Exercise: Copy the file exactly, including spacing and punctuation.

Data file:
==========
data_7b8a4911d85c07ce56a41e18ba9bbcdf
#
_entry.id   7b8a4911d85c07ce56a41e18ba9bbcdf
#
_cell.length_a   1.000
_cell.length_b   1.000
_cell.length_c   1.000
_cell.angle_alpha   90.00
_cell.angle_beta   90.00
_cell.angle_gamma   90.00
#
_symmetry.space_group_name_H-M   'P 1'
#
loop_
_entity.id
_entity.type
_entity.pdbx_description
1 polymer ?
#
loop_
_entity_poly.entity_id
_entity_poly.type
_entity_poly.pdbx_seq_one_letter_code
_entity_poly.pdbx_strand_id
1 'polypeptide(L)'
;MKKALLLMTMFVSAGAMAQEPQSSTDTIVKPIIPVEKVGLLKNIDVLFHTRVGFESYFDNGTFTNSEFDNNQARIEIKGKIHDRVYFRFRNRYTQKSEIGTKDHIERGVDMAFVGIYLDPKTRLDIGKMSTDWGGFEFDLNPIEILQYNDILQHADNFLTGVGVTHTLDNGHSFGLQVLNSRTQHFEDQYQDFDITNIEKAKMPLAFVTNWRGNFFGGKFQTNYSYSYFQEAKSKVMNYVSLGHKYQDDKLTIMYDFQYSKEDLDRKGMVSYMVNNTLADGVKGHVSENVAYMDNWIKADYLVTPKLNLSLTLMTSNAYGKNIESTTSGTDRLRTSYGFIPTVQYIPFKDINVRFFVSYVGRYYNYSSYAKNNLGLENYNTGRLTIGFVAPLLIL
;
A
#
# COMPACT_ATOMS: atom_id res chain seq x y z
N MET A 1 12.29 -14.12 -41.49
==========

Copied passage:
data_7b8a4911d85c07ce56a41e18ba9bbcdf
#
_entry.id   7b8a4911d85c07ce56a41e18ba9bbcdf
#
_cell.length_a   1.000
_cell.length_b   1.000
_cell.length_c   1.000
_cell.angle_alpha   90.00
_cell.angle_beta   90.00
_cell.angle_gamma   90.00
#
_symmetry.space_group_name_H-M   'P 1'
#
loop_
_entity.id
_entity.type
_entity.pdbx_description
1 polymer ?
#
loop_
_entity_poly.entity_id
_entity_poly.type
_entity_poly.pdbx_seq_one_letter_code
_entity_poly.pdbx_strand_id
1 'polypeptide(L)'
;MKKALLLMTMFVSAGAMAQEPQSSTDTIVKPIIPVEKVGLLKNIDVLFHTRVGFESYFDNGTFTNSEFDNNQARIEIKGKIHDRVYFRFRNRYTQKSEIGTKDHIERGVDMAFVGIYLDPKTRLDIGKMSTDWGGFEFDLNPIEILQYNDILQHADNFLTGVGVTHTLDNGHSFGLQVLNSRTQHFEDQYQDFDITNIEKAKMPLAFVTNWRGNFFGGKFQTNYSYSYFQEAKSKVMNYVSLGHKYQDDKLTIMYDFQYSKEDLDRKGMVSYMVNNTLADGVKGHVSENVAYMDNWIKADYLVTPKLNLSLTLMTSNAYGKNIESTTSGTDRLRTSYGFIPTVQYIPFKDINVRFFVSYVGRYYNYSSYAKNNLGLENYNTGRLTIGFVAPLLIL
;
A
#
# COMPACT_ATOMS: atom_id res chain seq x y z
N MET A 1 12.29 -14.12 -41.49